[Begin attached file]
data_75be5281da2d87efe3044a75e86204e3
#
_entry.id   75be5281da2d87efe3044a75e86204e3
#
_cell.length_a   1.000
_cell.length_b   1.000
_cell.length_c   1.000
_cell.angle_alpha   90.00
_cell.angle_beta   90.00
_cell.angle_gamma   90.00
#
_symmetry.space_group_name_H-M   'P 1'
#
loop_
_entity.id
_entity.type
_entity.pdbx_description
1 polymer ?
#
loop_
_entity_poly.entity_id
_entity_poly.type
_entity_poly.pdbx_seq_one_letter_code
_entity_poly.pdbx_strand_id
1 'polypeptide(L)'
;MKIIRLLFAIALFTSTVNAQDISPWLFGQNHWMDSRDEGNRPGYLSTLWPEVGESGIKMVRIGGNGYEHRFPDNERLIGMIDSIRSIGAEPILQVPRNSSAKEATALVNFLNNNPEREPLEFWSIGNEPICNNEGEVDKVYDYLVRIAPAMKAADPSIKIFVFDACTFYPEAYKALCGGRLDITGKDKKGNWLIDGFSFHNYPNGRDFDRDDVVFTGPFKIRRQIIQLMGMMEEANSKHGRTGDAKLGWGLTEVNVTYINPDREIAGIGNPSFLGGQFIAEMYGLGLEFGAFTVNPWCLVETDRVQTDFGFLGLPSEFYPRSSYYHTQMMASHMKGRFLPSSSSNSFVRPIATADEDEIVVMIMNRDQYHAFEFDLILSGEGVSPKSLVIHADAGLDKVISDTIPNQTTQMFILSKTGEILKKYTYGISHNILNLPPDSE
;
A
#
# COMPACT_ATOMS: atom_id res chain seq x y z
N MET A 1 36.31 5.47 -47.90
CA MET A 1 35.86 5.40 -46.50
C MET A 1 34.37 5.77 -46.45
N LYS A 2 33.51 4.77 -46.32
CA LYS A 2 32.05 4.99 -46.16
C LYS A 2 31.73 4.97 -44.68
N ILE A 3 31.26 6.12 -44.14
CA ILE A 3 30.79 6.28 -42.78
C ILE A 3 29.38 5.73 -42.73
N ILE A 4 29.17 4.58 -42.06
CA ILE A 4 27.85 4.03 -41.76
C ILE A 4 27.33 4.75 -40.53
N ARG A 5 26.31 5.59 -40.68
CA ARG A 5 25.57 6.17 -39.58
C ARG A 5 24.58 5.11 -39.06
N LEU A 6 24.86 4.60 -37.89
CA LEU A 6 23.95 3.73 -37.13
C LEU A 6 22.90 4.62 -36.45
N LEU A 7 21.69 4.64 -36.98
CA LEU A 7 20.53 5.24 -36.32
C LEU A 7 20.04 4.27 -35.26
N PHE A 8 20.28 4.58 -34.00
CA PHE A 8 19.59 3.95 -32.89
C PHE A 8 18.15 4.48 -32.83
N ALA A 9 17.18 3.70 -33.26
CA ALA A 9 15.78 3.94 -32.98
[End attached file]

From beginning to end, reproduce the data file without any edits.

data_75be5281da2d87efe3044a75e86204e3
#
_entry.id   75be5281da2d87efe3044a75e86204e3
#
_cell.length_a   1.000
_cell.length_b   1.000
_cell.length_c   1.000
_cell.angle_alpha   90.00
_cell.angle_beta   90.00
_cell.angle_gamma   90.00
#
_symmetry.space_group_name_H-M   'P 1'
#
loop_
_entity.id
_entity.type
_entity.pdbx_description
1 polymer ?
#
loop_
_entity_poly.entity_id
_entity_poly.type
_entity_poly.pdbx_seq_one_letter_code
_entity_poly.pdbx_strand_id
1 'polypeptide(L)'
;MKIIRLLFAIALFTSTVNAQDISPWLFGQNHWMDSRDEGNRPGYLSTLWPEVGESGIKMVRIGGNGYEHRFPDNERLIGMIDSIRSIGAEPILQVPRNSSAKEATALVNFLNNNPEREPLEFWSIGNEPICNNEGEVDKVYDYLVRIAPAMKAADPSIKIFVFDACTFYPEAYKALCGGRLDITGKDKKGNWLIDGFSFHNYPNGRDFDRDDVVFTGPFKIRRQIIQLMGMMEEANSKHGRTGDAKLGWGLTEVNVTYINPDREIAGIGNPSFLGGQFIAEMYGLGLEFGAFTVNPWCLVETDRVQTDFGFLGLPSEFYPRSSYYHTQMMASHMKGRFLPSSSSNSFVRPIATADEDEIVVMIMNRDQYHAFEFDLILSGEGVSPKSLVIHADAGLDKVISDTIPNQTTQMFILSKTGEILKKYTYGISHNILNLPPDSE
;
A
#
# COMPACT_ATOMS: atom_id res chain seq x y z
N MET A 1 36.31 5.47 -47.90
CA MET A 1 35.86 5.40 -46.50
C MET A 1 34.37 5.77 -46.45
N LYS A 2 33.51 4.77 -46.32
CA LYS A 2 32.05 4.99 -46.16
C LYS A 2 31.73 4.97 -44.68
N ILE A 3 31.26 6.12 -44.14
CA ILE A 3 30.79 6.28 -42.78
C ILE A 3 29.38 5.73 -42.73
N ILE A 4 29.17 4.58 -42.06
CA ILE A 4 27.85 4.03 -41.76
C ILE A 4 27.33 4.75 -40.53
N ARG A 5 26.31 5.59 -40.68
CA ARG A 5 25.57 6.17 -39.58
C ARG A 5 24.58 5.11 -39.06
N LEU A 6 24.86 4.60 -37.89
CA LEU A 6 23.95 3.73 -37.13
C LEU A 6 22.90 4.62 -36.45
N LEU A 7 21.69 4.64 -36.98
CA LEU A 7 20.53 5.24 -36.32
C LEU A 7 20.04 4.27 -35.26
N PHE A 8 20.28 4.58 -34.00
CA PHE A 8 19.59 3.95 -32.89
C PHE A 8 18.15 4.48 -32.83
N ALA A 9 17.18 3.70 -33.26
CA ALA A 9 15.78 3.94 -32.98